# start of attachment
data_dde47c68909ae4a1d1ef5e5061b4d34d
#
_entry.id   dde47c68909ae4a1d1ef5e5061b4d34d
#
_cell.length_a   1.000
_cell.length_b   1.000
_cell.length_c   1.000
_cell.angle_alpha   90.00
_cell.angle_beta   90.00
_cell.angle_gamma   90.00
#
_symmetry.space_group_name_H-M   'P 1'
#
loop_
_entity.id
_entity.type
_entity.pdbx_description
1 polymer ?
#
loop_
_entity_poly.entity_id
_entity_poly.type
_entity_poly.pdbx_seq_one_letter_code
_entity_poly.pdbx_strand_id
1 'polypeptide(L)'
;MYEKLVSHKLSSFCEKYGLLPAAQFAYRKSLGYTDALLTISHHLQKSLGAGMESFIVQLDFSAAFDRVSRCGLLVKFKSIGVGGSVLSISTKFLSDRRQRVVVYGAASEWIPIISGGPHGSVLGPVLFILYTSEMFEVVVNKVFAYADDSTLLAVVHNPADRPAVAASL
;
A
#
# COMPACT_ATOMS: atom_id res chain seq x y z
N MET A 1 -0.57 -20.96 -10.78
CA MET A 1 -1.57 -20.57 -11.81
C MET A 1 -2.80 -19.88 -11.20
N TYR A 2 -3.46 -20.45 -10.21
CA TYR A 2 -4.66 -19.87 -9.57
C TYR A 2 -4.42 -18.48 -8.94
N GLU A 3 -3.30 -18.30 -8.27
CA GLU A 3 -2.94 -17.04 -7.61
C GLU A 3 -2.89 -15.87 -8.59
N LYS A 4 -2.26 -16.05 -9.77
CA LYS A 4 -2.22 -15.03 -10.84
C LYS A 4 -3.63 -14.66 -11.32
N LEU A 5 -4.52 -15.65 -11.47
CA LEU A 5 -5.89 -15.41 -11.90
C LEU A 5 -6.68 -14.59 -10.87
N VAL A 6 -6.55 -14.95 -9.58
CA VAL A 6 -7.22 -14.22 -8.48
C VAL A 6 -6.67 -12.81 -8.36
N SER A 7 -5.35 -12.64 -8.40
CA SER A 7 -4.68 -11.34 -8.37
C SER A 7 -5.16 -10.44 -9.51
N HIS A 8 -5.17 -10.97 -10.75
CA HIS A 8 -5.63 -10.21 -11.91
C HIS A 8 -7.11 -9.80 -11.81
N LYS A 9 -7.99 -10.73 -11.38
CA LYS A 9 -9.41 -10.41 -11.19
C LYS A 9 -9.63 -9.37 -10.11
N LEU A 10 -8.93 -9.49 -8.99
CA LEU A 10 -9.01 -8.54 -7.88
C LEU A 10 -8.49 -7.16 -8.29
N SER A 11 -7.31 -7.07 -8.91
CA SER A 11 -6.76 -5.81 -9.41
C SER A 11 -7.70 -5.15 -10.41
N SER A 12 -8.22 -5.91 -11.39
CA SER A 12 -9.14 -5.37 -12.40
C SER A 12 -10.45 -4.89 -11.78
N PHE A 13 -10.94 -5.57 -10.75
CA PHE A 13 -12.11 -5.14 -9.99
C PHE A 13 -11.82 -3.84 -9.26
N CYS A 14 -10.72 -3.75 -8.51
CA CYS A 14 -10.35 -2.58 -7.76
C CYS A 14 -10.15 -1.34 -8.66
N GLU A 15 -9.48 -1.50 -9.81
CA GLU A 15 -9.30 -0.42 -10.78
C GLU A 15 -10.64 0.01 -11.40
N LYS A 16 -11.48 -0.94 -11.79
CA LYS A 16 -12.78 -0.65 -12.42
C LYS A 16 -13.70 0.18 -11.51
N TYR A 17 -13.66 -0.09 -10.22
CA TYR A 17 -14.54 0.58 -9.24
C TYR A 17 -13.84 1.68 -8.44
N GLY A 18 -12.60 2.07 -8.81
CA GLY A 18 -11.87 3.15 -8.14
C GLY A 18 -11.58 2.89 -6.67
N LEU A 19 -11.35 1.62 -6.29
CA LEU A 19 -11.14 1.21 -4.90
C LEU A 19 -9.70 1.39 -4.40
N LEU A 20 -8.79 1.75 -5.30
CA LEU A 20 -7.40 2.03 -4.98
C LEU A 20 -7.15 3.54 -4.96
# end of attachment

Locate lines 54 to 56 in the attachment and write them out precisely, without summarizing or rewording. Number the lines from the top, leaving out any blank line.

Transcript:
C HIS A 8 -7.11 -9.80 -11.81
N LYS A 9 -7.99 -10.73 -11.38
CA LYS A 9 -9.41 -10.41 -11.19